Company review: Twitter's expanding utility

Kedric Van de Carr · August 28, 2008 · Short URL: https://vator.tv/n/3f8

From 'What are you doing now' to 'Hey, let's do a biz dev deal'

As Twitter continues its atmospheric climb, the true utility of the service is still evolving. It’s often the case that when a technology spreads to the masses that new and novel uses surface that were never intended, nor even contemplated, by its creator.

Twitter is no exception.  Just a few nights ago, I was watching CNN cover the Republican National Convention. Within the broadcast, the news anchors were trying to gauge the sentiment of the populous through a real-time Twitter feed.  Twitter's original intention of seeing what your friends are doing right now was actually tapping into something much more powerful: How does the market feel right now?

What had previously taken months of research and tens of thousands of dollars now can be done instantaneously, and at the Web 2.0 price, which is free. 

In a recent interview I did with Jonathan Cottrell and Chris Heald, Blippr CEO and CTO, respectively, yet another Twitter use-case surfaced.  These startup execs explained that Twitter was a critical tool for intimate customer interactions.  Heald states “we’ve made fans out of critics by allowing customers to interact with people within our company.” Twitter now provides companies the ability to cut through the oftentimes infuriating cooperate veil to reveal the human face behind businesses.

Even business development has extended to twitter.  Cottrell explained that his company’s recent partnership with 12 Seconds Inc. was initiated through Twitter.  This will be a trend that will continue on Twitter.  It is the natural progression of aggregating likeminded people around a topic or company of similar interest, and providing them the tools for interaction.  One might even compare it to a chat-room, which never ends.

It is a futile effort to say for certain what utilities Twitter will offer the market as its user base continues to expand. 

It will likely be much different than the original goal of tracking your friends.

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What is Twitter?

Twitter is an online information network that allows anyone with an account to post 140 character messages, called tweets. It is free to sign up. Users then follow other accounts which they are interested in, and view the tweets of everyone they follow in their "timeline." Most Twitter accounts are public, where one does not need to approve a request to follow, or need to follow back. This makes Twitter a powerful "one to many" broadcast platform where individuals, companies or organizations can reach millions of followers with a single message. Twitter is accessible from Twitter.com, our mobile website, SMS, our mobile apps for iPhone, Android, Blackberry, our iPad application, or 3rd party clients built by outside developers using our API. Twitter accounts can also be private, where the owner must approve follower requests.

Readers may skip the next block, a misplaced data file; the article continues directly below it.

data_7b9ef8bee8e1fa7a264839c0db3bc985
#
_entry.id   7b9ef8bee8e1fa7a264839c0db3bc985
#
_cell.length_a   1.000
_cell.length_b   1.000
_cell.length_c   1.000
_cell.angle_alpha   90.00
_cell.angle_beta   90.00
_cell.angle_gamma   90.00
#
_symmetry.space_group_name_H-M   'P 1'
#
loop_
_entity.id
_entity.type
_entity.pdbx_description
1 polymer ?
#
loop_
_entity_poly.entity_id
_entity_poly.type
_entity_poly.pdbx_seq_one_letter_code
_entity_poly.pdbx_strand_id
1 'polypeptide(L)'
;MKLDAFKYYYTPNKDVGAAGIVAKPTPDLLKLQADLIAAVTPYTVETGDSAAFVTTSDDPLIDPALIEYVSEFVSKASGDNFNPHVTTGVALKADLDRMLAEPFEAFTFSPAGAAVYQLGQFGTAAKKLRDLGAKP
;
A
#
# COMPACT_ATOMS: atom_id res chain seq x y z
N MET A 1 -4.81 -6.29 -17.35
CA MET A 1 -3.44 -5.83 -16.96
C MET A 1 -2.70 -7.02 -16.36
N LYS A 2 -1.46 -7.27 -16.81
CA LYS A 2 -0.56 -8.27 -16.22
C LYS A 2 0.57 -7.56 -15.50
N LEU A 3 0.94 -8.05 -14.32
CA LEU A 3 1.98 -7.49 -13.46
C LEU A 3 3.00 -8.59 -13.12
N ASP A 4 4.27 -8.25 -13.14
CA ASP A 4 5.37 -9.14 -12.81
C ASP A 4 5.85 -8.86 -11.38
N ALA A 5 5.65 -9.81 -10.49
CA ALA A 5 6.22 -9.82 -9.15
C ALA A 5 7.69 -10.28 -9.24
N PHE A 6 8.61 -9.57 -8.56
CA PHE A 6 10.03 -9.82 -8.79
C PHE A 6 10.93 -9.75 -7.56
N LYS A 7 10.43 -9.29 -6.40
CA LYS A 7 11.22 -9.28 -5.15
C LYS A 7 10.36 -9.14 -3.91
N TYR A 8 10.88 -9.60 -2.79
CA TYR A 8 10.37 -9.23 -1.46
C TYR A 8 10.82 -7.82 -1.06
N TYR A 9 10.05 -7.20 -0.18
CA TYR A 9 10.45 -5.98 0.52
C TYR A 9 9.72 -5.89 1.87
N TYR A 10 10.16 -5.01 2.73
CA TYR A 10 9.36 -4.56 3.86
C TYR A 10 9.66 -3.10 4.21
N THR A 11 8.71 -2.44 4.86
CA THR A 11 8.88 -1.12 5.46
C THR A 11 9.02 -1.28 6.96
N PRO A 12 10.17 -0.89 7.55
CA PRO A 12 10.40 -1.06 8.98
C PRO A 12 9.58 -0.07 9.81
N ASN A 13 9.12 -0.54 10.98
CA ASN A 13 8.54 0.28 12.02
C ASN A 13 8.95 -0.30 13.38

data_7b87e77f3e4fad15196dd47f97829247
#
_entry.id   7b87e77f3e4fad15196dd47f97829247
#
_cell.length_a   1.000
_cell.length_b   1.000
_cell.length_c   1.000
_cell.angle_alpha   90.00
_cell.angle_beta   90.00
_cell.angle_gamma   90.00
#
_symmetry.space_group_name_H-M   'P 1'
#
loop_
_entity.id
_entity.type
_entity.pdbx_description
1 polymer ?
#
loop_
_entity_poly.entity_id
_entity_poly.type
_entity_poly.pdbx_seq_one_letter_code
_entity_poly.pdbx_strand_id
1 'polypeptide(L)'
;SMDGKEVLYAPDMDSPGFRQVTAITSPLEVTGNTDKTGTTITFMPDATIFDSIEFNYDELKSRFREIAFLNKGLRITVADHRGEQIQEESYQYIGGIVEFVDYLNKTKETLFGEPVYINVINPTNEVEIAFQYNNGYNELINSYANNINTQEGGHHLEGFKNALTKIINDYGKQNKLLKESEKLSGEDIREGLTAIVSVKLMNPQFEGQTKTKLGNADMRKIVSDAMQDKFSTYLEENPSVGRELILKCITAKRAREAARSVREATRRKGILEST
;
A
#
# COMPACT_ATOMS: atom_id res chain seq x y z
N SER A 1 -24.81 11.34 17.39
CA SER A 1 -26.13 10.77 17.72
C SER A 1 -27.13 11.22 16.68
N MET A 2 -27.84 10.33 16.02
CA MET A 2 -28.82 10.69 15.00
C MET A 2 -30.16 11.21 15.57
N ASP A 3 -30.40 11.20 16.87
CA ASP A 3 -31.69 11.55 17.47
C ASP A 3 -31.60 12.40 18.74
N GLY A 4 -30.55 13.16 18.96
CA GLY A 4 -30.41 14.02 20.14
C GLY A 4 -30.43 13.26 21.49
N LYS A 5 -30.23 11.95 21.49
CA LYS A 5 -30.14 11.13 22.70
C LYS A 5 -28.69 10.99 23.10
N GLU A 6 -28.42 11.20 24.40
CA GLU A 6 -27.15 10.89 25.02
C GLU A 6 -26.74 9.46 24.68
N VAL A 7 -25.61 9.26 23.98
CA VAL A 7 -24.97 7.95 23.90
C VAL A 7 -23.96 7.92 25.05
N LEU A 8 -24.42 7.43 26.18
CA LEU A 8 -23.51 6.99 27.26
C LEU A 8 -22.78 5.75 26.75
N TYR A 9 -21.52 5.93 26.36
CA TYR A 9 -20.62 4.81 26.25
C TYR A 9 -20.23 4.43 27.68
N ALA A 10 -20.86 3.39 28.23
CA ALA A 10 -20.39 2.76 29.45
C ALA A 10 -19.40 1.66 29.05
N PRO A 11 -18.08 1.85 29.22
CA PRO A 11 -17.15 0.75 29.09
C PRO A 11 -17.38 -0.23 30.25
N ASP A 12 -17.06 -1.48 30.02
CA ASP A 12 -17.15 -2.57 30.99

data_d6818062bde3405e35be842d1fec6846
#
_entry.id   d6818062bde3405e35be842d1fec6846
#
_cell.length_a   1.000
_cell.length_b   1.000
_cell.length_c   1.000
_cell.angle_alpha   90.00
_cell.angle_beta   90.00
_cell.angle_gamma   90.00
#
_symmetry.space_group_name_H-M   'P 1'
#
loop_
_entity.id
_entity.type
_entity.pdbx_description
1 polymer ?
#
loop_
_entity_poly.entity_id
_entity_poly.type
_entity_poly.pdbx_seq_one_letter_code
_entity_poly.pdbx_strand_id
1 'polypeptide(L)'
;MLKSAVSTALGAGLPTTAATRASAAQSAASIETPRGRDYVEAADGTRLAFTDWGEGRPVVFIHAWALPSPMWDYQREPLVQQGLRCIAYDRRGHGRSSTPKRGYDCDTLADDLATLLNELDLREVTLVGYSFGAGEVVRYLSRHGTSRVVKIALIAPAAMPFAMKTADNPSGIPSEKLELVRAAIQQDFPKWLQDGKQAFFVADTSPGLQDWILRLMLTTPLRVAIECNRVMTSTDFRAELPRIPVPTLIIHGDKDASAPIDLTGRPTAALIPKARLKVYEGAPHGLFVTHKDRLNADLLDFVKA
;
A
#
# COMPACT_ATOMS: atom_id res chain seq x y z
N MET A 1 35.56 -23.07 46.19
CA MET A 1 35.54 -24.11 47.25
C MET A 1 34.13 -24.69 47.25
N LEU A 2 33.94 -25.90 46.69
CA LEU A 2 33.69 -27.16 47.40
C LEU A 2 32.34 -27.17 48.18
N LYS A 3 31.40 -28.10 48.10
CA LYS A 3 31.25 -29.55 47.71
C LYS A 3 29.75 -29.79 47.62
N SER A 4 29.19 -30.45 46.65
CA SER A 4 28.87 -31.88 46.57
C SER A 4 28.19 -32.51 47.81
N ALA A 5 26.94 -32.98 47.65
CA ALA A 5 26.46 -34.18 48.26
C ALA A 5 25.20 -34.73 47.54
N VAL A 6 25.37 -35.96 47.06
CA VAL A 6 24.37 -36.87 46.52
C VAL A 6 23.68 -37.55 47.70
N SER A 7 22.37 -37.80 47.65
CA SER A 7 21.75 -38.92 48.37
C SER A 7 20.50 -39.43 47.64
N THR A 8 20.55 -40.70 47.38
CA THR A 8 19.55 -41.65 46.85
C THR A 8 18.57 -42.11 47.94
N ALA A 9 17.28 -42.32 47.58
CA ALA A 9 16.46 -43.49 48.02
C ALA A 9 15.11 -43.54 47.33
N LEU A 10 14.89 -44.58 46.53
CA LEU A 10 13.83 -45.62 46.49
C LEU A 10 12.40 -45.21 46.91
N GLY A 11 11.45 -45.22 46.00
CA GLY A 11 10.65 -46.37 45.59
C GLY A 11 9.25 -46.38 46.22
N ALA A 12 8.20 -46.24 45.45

Where did the idea for Twitter come from?

Twitter started as an internal project within the podcasting company Odeo. Jack Dorsey, and engineer, had long been interested in status updates. Jack developed the idea, along with Biz Stone, and the first prototype was built in two weeks in March 2006 and launched publicly in August of 2006. The service grew popular very quickly and it soon made sense for Twitter to move outside of Odea. In May 2007, Twitter Inc was founded.

How is Twitter built?

Our engineering team works with a web application framework called Ruby on Rails. We all work on Apple computers except for testing purposes. 

We built Twitter using Ruby on Rails because it allows us to work quickly and easily--our team likes to deploy features and changes multiple times per day. Rails provides skeleton code frameworks so we don't have to re-invent the wheel every time we want to add something simple like a sign in form or a picture upload feature.

How do you make money from Twitter?

There are a few ways that Twitter makes money. We have licensing deals in place with Google, Yahoo!, and Microsoft's Bing to give them access to the "firehose" - a stream of tweets so that they can more easily incorporate those tweets into their search results.

In Summer 2010, we launched our Promoted Tweets product. Promoted Tweets are a special kind of tweet which appear at the top of search results within Twitter.com, if a company has bid on that keyword. Unlike search results in search engines, Promoted Tweets are normal tweets from a business, so they are as interactive as any other tweet - you can @reply, favorite or retweet a Promoted Tweet. 

At the same time, we launched Promoted Trends, where companies can place a trend (clearly marked Promoted) within Twitter's Trending Topics. These are especially effective for upcoming launches, like a movie or album release.

Lastly, we started a Twitter account called @earlybird where we partner with other companies to provide users with a special, short-term deal. For example, we partnered with Virgin America for a special day of fares on Virginamerica.com that were only accessible through the link in the @earlybird tweet.

 

What's next for Twitter?

We continue to focus on building a product that provides value for users. 

We're building Twitter, Inc into a successful, revenue-generating company that attracts world-class talent with an inspiring culture and attitude towards doing business.

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